Tone Map


This is an activity that helps students to identify tone in a poem, to track how tone evolves over the course of a poem, and to consider how tone contributes to the overall meaning and message of a poem. They will identify the “emotional journey” of a poem, identifying how emotions can be mixed, and they will gain facility in finding how poems often include an “emotional resolution.”

Learning Strategies 

  • Connecting
  • Inferring
Analyzing Poetry

Lesson Plan Stages 

  • Investigation
  • Launching Into New Content
  • Synthesis

Content Areas 

  • ELA
  • Social Studies

Learning Strands 

  • Reading

Common Core Instructional Shifts 

  • Staircase of Complexity
  • Text-Based Answers
  • Writing from Sources


Select the poems students will be exploring. Establish access to a dictionary. Distribute and review a list of tone words (see below), and ensure that students understand and can use them. Consider dividing words among students, asking each student to research and then present the words to peers.

Activity Steps 
  1. Launch: Ask students to brainstorm as many emotion words as they can.
  2. Mini-lesson: Teacher introduces the idea that poetry can convey a variety of emotions, and that the emotions can change and evolve over the course of the poem.

    We can understand the “emotional story” of a poem by tracking the tone as it changes over the course of a poem, moving towards an “emotional resolution.”

  3. Modeling: Teacher reads a poem aloud. Teacher stops every time there is a shift in emotion or tone and models thinking aloud about the emotion and tone. Teacher records tone/emotion words next to the relevant lines of the poem.

    Be sure to display the poem for the students to see, or provide them with their own copies. Be specific about the words, phrases, and lines that convey a particular tone or emotion to you. Model using words and combinations of words from the list of emotion words. Be very clear about the steps you take in thinking about tone and how it changes. Keep in mind that tone can shift from stanza to stanza, from line to line, or within a line.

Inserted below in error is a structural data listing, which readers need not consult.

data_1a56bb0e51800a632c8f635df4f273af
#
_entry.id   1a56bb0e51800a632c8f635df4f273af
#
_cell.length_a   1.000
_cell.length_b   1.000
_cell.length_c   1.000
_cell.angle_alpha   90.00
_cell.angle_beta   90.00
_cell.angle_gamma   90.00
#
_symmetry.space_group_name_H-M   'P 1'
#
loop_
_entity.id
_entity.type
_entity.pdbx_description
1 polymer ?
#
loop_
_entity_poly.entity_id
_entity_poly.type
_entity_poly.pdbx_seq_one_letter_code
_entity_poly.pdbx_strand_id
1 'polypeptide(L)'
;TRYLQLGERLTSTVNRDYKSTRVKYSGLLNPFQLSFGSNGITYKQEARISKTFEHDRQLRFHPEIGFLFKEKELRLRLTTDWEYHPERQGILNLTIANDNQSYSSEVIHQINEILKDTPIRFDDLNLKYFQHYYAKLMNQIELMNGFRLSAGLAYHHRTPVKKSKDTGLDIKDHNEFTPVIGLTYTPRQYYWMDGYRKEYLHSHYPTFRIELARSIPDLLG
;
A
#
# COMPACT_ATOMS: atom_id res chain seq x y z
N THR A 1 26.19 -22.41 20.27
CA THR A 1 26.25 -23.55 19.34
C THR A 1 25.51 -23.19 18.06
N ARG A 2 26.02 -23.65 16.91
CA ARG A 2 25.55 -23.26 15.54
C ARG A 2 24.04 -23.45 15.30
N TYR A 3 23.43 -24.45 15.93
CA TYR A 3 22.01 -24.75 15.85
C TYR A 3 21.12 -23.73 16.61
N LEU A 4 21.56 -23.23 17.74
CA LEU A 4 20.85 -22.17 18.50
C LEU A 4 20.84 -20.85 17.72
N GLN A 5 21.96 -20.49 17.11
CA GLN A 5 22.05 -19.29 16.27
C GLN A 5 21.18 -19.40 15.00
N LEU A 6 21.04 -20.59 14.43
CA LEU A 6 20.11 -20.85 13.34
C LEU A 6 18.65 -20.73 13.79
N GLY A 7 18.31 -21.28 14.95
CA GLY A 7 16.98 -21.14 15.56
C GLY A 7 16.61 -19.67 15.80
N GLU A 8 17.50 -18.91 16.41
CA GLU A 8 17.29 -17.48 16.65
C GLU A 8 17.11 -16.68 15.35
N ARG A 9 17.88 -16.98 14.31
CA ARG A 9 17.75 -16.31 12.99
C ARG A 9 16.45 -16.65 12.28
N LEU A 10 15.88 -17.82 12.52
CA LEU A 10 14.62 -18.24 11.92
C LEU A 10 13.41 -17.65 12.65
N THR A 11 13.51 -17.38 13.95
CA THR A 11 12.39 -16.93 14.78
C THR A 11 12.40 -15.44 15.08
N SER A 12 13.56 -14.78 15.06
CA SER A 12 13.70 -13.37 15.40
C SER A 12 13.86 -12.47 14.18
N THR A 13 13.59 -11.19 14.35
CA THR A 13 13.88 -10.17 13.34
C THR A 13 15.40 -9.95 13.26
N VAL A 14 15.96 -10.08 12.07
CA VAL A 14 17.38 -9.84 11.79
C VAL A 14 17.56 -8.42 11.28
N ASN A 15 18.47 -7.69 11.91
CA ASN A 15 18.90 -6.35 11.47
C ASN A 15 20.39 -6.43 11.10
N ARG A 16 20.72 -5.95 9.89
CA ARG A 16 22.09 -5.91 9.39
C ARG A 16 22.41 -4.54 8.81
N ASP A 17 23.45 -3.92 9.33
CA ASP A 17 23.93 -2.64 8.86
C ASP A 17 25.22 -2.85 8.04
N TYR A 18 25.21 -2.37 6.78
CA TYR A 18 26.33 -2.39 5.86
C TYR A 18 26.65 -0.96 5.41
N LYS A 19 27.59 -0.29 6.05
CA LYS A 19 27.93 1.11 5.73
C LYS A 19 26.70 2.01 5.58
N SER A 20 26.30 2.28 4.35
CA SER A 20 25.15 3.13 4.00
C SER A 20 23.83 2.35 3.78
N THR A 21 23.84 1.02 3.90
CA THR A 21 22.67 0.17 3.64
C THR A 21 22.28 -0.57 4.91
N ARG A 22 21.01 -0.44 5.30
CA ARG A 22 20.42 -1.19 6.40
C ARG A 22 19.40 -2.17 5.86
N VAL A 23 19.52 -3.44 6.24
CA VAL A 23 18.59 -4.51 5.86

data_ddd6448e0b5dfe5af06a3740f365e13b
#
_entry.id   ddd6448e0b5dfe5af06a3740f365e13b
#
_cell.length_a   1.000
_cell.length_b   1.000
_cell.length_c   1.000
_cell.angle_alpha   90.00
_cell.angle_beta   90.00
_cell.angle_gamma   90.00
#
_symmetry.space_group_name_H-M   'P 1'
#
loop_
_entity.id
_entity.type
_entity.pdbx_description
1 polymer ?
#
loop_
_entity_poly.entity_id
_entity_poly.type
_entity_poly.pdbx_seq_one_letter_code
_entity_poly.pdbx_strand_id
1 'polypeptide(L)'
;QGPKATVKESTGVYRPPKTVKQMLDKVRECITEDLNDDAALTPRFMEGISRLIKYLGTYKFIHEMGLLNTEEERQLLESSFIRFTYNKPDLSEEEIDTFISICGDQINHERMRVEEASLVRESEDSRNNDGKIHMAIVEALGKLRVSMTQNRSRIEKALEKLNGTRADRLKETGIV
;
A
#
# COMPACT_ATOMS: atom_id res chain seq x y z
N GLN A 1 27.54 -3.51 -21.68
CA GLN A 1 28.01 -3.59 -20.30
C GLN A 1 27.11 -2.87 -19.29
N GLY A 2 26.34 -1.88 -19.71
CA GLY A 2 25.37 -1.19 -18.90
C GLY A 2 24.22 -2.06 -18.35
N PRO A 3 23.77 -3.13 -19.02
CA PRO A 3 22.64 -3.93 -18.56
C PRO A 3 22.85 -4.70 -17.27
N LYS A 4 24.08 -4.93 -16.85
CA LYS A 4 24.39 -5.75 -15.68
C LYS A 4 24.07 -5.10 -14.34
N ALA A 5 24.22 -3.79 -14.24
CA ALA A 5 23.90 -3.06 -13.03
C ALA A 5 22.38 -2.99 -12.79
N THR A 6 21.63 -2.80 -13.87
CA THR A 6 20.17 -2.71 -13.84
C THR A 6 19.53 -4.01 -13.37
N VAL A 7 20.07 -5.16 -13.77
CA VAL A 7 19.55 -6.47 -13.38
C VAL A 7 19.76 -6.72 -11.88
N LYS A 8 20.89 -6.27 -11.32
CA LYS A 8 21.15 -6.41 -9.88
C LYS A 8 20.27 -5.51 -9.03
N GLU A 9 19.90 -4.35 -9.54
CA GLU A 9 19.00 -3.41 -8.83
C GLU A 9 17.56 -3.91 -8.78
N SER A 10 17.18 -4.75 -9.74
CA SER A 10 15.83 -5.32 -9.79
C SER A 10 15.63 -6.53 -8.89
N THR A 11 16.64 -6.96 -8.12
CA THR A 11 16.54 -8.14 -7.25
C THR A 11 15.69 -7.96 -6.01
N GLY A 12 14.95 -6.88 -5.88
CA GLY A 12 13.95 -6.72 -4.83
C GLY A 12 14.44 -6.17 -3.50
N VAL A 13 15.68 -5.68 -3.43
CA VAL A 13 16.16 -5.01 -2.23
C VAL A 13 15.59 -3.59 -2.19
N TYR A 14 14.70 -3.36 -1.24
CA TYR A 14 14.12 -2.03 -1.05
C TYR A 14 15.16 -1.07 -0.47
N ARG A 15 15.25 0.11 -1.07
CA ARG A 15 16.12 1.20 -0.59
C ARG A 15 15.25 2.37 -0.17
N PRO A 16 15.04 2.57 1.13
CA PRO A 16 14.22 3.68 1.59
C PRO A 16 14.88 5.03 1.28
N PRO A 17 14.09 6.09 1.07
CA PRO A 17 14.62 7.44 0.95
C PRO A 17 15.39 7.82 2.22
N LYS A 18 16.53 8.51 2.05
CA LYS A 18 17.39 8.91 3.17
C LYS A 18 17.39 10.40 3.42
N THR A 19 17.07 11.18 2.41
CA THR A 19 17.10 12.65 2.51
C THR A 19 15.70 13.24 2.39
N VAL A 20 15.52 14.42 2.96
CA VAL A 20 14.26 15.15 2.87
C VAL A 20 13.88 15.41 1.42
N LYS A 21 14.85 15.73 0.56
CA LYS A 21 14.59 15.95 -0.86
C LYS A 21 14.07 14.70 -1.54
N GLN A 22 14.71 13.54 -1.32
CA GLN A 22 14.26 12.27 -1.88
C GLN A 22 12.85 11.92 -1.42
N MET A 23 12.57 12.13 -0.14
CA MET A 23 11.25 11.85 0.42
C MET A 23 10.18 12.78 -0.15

4. Guided Practice: Teacher provides students with a copy of a poem, and reads the poem aloud with good expression. During the first reading, ask students to mark on their poems the places where they hear a shift in emotion or tone. During the second reading

    Encourage students to use combinations of words when appropriate: affectionately ironic, respectfully critical, begrudgingly apologetic, etc. The idea is to label each emotion/tone as precisely as possible.

  5. Investigation: Teacher distributes model of a tone map. Teacher provides individual students or small groups of students with a poem. Students read each poem individually, mark, and then label shifts in emotion/tone. Then, students create a tone map of t

    A tone map is a type of two-column notes, in which the left column is the poem divided into sections, and the right column is emotion words or word combinations describing the tone of each section of the poem.

  6. Synthesis: Students share out the tone maps they have created. Students brainstorm a list of what they have learned through these activities.

    The synthesis discussion could be led in a big group or in smaller groups. The share-out could be in pairs, small groups, or a big group, and could use a non-speaking format such as a gallery walk.

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